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Haneline, Michael T. DC; Croft, Arthur C. DC, MS, MPH; Frishberg, Benjamin M. MD

doi: 10.1097/01.nrl.0000038583.58012.10

BACKGROUND– To determine the relationship between chiropractic manipulative therapy (CMT) and internal carotid artery dissection (ICAD), a MEDLINE literature search was performed for the years 1966 through 2000 using the terms internal carotid dissection. Literature that included information concerning causation of ICAD, as well as all case studies and series, was selected for review.

REVIEW SUMMARY– In reviewing the cases of internal carotid dissection potentially related to CMT, there were many confounding factors, such as connective tissue aberrations, underlying arteriopathy, or coexistent infection, that obscured any obvious cause-and-effect relationship. To date there are only 13 reported cases of ICAD temporally related to CMT. Most ICADs seem to occur spontaneously and progress from local symptoms of headache and neck pain to cortical ischemic signs. Approximately one third of the reported cases were manipulated by practitioners other than chiropractic physicians, and because of the differential risk related to major differences in training and practice between practitioners who manipulate the spine, it would be inappropriate to compare adverse outcomes between practitioner groups.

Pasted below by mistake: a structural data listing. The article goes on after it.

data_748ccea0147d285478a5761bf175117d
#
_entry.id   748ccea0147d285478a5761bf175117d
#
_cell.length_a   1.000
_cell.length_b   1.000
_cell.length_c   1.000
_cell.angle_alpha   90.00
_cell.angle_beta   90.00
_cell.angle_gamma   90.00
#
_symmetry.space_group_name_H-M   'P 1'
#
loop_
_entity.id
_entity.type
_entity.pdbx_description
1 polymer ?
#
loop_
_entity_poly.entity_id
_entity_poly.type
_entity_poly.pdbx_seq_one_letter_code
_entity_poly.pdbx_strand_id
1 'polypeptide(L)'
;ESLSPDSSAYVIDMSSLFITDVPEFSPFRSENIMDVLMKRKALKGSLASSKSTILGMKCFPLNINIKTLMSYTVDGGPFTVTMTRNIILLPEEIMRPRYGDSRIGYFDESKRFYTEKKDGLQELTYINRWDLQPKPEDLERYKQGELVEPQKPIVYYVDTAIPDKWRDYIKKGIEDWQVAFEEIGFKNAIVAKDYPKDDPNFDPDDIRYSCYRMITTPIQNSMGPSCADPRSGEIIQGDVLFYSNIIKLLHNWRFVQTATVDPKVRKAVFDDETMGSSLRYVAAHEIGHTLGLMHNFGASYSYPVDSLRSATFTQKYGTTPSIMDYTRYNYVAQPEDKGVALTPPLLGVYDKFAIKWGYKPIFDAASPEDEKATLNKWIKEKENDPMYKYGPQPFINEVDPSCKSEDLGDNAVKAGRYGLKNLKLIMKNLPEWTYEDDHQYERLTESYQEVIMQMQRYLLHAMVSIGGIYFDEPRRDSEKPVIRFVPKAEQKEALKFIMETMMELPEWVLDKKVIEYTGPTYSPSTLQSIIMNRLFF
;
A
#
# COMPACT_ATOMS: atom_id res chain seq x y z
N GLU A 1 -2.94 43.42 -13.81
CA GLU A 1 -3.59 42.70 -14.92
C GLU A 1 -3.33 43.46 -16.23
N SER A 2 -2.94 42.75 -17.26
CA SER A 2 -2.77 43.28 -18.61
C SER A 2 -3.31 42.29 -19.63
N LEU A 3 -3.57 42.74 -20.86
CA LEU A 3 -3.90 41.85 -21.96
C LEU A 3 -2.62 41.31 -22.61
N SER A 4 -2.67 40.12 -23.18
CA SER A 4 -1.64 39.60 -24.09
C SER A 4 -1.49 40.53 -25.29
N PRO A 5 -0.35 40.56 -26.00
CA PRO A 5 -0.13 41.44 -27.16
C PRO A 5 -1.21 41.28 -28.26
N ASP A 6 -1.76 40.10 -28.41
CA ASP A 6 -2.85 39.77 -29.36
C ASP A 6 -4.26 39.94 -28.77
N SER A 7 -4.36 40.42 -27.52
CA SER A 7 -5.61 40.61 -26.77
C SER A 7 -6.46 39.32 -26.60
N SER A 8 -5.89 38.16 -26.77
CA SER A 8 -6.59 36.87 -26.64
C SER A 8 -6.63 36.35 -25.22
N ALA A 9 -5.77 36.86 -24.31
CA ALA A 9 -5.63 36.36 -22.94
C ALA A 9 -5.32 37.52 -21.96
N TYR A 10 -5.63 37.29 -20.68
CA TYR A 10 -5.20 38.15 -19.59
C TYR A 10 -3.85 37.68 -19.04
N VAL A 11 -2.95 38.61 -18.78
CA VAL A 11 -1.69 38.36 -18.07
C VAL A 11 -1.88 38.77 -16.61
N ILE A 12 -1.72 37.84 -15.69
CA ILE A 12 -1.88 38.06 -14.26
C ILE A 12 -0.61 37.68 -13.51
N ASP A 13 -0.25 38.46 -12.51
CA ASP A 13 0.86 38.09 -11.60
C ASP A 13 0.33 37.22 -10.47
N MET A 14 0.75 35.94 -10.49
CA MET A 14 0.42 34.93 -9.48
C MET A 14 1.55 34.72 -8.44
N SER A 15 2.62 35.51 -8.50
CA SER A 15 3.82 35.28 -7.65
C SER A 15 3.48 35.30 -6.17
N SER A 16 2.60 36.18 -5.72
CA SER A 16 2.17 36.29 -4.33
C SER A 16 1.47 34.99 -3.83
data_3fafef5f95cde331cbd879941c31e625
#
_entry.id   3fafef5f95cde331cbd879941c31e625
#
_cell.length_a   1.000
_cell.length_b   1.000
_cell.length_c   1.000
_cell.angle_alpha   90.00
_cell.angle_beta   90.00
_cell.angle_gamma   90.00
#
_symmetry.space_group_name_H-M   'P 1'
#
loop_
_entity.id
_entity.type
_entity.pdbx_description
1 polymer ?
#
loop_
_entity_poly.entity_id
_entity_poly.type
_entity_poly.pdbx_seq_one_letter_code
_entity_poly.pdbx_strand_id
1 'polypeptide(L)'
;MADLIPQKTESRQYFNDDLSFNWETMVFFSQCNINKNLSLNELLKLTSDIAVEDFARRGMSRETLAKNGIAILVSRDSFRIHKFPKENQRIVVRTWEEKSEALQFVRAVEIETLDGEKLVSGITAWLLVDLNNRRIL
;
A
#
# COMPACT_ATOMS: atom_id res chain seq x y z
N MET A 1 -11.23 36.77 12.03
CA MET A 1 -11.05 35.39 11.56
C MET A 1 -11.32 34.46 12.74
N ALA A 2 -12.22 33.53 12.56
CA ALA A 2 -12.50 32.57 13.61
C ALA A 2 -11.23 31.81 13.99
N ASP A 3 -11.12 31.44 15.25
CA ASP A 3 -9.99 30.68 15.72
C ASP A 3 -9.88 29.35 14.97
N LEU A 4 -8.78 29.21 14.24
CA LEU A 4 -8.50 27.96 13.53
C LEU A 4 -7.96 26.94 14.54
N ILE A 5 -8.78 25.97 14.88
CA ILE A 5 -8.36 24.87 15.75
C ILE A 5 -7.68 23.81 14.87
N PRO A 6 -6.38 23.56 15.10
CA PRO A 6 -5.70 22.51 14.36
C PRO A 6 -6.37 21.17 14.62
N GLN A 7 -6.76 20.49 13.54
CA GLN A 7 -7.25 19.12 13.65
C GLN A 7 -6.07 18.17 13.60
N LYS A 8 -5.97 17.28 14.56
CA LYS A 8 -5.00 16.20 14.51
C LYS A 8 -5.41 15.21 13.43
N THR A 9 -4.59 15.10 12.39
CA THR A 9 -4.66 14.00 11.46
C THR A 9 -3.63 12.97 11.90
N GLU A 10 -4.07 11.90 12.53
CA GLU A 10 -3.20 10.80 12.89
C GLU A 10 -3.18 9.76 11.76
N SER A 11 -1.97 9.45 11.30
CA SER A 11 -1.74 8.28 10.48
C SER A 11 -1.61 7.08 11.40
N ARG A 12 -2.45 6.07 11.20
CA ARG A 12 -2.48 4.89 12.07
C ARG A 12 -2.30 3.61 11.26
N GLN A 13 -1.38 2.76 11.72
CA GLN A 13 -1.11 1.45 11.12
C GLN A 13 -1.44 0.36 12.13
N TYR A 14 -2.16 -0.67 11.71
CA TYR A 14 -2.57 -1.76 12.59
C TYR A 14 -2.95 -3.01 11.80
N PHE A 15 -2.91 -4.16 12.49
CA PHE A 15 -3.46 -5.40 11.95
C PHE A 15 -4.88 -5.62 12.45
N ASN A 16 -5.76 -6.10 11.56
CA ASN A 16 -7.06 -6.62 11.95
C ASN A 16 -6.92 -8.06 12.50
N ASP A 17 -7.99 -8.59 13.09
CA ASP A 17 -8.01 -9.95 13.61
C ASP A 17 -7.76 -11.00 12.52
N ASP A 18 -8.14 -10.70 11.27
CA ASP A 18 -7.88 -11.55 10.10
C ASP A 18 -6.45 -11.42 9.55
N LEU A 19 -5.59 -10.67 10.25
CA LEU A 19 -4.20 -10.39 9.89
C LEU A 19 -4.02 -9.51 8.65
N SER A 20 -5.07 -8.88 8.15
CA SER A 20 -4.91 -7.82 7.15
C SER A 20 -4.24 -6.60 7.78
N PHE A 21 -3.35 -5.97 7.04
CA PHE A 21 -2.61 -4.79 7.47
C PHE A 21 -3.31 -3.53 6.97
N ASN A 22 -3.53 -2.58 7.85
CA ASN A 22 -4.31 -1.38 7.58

CONCLUSIONS– The medical literature does not support a clear causal relationship between CMT and ICAD. Reported cases are exceedingly scarce, and none support clear cause and effect.

From the Spine Research Institute of San Diego, University of California at San Diego School of Medicine, San Diego, California, USA.

Send reprint requests to Michael Hanline, DC, 1112 Avocado Summit Drive, El Cajon, CA 92019. E-mail:

© 2003 Lippincott Williams & Wilkins, Inc.